Vasakronan is easily the biggest property owner in Sweden. With approximately 10 billion Euros worth in properties, which are primarily rented out as office space or shopping centers, the real estate giant is home to the majority of companies in the country. Yet, rather than conjuring up an image of bleak cubicles rented out to just anyone, Henrik Eriksson, head of workplace strategies and tenant advisory, is very well aware of the importance of design and flexibility when it comes to meeting workers needs.
As the population of digital nomads increases and the traditional office is undergoing a significant transformation, Eriksson is looking for ways to create spaces where the CEO of a company and a freelancer can work side by side with the feeling that both their needs are perfectly met.
Hi Henrik. As a major player in the property business, how do you see the relationship between a traditional office space and the “social workplace”?
I believe that the more traditional corporations or businesses are starting to see that the future of business is no longer how they once understood it to be. They realize that there is important knowledge and rich pools of resources available in open-source workspaces where people communicate easily, and even collaborate if they want.
When I attended the Coworking Europe Conference in Lisbon last year, I really saw a divide between those who were working from the heart and those individuals that saw coworking as a business opportunity. Neither approach is wrong, but I think that both models are naturally drifting towards one another and they need to find a way to work together.
How does Vasakronan play a role in the development of Social Workplaces?
We would definitely like to be a thought leader. As the largest landlord in Sweden, our properties are focused on space where people flow, such as office spaces and shopping centers. Where people flow revenue can be made, if it’s done well.
The role of the landlord can be very important, and we know that coworking spaces face difficulties with that, especially when it comes to paying rent. If you do it right implementing a social environment into the workplace can increase flow, productivity and revenue.
Do you see yourself more as a facility, a service, or a hospitality provider?
We are definitely a facility. We are a landlord that provides office space that is functional and flexible.
What kind of tenants do you typically have in your workspaces?
I would say that we have around 80 percent companies and 20 percent freelance tenants. There are people who are looking to lease property in the best location to start a franchise, and also those who are working on projects, which focus on community and sustainability.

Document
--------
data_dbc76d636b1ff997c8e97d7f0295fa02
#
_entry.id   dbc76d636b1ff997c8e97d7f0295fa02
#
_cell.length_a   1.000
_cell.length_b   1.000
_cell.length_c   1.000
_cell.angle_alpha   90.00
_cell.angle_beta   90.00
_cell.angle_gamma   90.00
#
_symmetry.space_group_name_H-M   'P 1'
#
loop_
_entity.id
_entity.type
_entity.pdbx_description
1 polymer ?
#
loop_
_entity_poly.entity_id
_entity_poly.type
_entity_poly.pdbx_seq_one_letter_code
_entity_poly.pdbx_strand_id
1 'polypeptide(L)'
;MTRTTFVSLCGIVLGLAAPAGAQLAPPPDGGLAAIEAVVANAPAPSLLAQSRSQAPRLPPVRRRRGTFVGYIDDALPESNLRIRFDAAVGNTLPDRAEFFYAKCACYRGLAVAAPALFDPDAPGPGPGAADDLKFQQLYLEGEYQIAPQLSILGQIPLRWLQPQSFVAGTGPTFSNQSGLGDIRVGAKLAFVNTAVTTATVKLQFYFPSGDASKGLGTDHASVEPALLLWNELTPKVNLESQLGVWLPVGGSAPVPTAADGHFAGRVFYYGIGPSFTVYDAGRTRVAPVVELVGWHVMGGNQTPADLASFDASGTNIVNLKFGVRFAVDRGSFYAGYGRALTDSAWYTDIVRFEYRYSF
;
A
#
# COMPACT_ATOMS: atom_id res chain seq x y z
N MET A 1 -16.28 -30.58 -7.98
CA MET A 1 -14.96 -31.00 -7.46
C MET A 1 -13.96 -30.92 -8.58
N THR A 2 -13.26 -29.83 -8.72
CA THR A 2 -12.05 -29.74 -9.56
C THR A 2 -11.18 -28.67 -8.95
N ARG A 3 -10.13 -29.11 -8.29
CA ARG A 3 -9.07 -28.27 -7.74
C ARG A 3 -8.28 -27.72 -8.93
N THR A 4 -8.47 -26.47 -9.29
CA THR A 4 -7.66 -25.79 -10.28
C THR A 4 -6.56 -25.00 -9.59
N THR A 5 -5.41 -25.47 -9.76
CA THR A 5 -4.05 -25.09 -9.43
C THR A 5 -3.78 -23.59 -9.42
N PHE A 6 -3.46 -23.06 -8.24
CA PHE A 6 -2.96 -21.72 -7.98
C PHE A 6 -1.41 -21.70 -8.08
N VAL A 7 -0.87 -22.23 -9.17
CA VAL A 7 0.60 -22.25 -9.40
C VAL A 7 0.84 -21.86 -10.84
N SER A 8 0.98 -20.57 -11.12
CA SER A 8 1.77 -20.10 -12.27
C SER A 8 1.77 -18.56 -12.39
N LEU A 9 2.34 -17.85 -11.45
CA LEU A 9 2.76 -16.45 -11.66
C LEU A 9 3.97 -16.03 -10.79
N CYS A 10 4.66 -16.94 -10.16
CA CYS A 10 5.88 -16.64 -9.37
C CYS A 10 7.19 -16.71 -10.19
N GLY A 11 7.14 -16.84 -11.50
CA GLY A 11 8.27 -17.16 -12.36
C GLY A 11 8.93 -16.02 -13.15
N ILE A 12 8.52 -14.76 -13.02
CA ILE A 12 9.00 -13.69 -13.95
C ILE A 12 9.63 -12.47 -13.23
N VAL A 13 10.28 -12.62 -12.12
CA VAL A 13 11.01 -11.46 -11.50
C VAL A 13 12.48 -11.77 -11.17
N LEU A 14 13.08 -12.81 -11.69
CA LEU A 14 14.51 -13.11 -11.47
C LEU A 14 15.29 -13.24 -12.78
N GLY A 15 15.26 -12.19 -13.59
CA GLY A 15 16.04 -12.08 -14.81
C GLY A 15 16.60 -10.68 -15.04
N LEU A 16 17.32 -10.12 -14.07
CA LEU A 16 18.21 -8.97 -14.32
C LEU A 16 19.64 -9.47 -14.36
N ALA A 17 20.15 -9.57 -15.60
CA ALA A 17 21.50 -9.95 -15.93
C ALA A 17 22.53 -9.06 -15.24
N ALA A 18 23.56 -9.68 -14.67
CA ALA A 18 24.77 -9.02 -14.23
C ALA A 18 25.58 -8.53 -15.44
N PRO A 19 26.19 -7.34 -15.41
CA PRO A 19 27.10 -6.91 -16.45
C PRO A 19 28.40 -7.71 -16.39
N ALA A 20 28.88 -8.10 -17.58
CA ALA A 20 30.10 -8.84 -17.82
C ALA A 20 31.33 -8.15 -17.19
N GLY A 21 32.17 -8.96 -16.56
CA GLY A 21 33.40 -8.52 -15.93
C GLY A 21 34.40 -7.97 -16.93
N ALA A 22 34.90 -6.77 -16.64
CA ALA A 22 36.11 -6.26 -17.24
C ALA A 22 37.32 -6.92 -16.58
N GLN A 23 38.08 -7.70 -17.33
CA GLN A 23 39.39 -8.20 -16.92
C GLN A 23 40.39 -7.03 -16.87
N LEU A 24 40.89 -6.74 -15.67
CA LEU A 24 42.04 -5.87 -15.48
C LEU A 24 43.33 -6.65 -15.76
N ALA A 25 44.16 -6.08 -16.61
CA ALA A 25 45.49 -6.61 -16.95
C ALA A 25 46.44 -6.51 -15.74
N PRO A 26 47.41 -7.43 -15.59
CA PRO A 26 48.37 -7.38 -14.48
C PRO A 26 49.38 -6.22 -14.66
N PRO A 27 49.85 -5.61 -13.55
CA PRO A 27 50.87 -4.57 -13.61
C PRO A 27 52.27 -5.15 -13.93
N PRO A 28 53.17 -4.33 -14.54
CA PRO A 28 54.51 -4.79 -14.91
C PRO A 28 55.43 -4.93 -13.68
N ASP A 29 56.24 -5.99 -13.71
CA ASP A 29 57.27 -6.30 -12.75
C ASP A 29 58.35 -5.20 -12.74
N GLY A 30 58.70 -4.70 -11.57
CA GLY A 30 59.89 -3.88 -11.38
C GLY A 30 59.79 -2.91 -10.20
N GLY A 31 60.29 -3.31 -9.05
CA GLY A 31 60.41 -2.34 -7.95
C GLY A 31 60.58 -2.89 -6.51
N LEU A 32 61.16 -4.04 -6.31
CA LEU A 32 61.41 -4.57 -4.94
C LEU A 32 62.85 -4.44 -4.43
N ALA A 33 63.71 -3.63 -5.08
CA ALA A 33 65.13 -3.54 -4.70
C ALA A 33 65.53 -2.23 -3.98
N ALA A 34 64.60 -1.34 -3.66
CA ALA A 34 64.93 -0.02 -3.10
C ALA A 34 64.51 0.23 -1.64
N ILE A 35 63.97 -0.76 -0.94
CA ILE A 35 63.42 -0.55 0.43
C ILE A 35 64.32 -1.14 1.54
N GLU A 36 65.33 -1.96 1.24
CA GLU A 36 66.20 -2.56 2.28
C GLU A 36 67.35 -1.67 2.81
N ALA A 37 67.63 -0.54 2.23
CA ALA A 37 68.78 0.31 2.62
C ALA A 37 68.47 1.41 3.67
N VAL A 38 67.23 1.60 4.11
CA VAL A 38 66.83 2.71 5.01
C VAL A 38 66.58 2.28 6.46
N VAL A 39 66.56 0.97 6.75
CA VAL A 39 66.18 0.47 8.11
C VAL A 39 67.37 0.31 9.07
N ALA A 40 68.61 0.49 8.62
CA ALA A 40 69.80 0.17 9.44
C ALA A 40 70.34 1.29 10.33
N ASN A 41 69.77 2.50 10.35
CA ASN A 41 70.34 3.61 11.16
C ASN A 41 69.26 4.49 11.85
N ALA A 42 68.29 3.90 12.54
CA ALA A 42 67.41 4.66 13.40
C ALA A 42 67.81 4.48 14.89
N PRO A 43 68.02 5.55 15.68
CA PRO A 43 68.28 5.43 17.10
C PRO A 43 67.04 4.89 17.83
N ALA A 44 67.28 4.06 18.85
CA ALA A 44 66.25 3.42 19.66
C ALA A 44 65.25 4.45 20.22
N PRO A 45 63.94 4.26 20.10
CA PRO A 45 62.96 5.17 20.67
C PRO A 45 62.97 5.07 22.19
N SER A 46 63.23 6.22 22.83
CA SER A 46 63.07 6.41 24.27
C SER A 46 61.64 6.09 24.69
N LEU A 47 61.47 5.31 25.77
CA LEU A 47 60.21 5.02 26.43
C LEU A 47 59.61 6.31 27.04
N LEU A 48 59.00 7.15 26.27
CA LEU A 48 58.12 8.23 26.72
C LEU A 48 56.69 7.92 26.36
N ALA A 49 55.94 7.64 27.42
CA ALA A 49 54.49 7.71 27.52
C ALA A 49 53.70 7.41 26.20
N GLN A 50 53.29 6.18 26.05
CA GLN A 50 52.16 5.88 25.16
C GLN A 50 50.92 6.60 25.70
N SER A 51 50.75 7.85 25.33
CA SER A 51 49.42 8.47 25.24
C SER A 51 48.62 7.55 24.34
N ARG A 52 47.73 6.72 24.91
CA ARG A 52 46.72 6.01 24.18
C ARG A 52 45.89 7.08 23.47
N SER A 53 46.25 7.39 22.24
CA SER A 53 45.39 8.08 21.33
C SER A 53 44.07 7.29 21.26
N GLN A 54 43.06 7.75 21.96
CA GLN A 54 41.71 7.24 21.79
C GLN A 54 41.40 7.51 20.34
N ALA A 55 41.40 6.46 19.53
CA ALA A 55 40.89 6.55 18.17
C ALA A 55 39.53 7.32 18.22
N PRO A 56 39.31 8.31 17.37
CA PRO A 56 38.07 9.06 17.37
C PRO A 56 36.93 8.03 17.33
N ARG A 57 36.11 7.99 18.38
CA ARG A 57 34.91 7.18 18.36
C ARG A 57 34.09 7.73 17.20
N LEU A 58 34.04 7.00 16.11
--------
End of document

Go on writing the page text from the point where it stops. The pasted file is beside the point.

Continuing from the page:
As a landlord, have you observed changes in the way people want to work?
Overall we can see that not only businesses are becoming more agile, by encouraging their workers to work in more non-traditional spaces, but also that society on the whole is becoming more agile. In Sweden we just at the beginning of this transformation, but I am sure we will see more of these areas hosting digital nomads.
To what extent is Vasakronan different from any traditional office environment and how does design play into that?
We are very different in the ways in which we think about space, which absolutely plays a big role. I am a firm believer that stimuli in the physical environment can result in positive cognitive changes.
There needs to be space for socializing, relaxing and also productivity. There are some companies that make money by fitting out an ideal working environment, but at Vasakronan we do not like to base our design on current behaviors because they change so much over time within a space. We like to see what works, and then adapt to their needs over time using the space.
What kinds of changes have you seen from workers?
We have seen workers using space in ways we didn’t predict. We may have thought, “okay, this is a sitting/relaxation area”, but people are actually much more active and social in this space. At Vasakronan we apply design thinking, which follows the line of: make a prototype, see what works, who reacts how and to what, and take it from there.
We make a lot of changes to space using furniture. That is a lot more coast effective, rather than moving walls, for example.
Are freelancers an important client for you? What are the challenges of creating a productive workplace for workers today?
In an increasingly digital and knowledgeable society, yes, freelancers become more and more important.
When I think about the challenges of creating a productive and attractive workplace, I think about nightclubs. In Stockholm we have 2 or 3 nightclubs, which are still in their original state since the 1980s, but the rest have completely changed or closed down. It is hard to maintain same concept overtime and keep people interested. For me, it is the same with business.
Can you please explain?
For example, the manager of a club must be aware of what people want, subsequently providing relevant content, while also making it accessible and interesting. New and growing businesses must also do the same. For example, we see that the event market is becoming more explicit. Gong to a conference used to be a break from work, but now people really have the urge for serendipity, and simultaneously realize that they can capitalize on these events.
We are moving out of a time where people do things simply for monetary gain, but who also realize the importance of social capital.